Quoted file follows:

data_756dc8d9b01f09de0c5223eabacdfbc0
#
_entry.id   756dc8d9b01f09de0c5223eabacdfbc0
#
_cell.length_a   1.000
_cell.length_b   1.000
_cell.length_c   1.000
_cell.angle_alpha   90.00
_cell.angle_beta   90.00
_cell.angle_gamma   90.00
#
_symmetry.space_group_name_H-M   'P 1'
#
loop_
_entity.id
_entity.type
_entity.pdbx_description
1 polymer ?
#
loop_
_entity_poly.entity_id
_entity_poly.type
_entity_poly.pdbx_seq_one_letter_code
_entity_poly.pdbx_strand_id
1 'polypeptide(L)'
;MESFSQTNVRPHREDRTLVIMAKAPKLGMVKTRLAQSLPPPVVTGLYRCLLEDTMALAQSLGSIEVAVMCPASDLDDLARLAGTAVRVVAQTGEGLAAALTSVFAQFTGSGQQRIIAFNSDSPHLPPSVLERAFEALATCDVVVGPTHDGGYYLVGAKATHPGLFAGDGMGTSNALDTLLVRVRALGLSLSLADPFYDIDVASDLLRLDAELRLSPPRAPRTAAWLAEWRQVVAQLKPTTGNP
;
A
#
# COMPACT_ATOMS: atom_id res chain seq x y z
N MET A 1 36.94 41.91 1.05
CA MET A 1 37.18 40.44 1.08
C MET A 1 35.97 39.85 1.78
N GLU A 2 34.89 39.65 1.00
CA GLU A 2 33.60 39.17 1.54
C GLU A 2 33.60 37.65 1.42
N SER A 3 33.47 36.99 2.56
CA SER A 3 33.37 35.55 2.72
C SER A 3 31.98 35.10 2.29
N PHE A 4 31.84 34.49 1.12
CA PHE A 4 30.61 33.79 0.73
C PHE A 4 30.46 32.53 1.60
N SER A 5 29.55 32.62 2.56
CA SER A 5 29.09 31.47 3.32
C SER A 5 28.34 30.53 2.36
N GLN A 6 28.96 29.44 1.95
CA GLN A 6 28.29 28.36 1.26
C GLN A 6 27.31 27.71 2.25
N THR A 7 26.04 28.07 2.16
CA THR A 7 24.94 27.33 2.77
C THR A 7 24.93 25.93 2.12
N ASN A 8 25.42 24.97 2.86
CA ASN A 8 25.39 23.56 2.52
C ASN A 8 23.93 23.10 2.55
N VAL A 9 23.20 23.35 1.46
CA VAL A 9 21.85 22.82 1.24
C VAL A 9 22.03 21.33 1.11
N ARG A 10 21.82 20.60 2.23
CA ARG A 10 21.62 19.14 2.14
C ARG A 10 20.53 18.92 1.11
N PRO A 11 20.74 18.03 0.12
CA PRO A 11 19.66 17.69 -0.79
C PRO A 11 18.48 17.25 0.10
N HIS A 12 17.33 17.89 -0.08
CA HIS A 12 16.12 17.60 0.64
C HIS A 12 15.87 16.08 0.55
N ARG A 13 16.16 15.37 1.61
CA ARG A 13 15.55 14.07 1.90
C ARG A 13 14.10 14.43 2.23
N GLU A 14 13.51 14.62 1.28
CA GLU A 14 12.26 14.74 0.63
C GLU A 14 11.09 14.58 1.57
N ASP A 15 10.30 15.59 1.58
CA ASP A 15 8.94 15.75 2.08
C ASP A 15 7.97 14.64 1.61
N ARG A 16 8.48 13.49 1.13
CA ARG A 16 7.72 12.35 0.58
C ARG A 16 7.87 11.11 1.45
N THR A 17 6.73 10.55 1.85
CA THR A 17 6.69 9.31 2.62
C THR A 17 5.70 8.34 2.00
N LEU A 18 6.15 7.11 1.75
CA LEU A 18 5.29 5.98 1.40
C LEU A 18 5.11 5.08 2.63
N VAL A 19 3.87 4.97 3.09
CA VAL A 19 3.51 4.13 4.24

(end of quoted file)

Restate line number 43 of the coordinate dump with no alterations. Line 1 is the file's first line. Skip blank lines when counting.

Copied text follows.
N SER A 5 29.55 32.62 2.56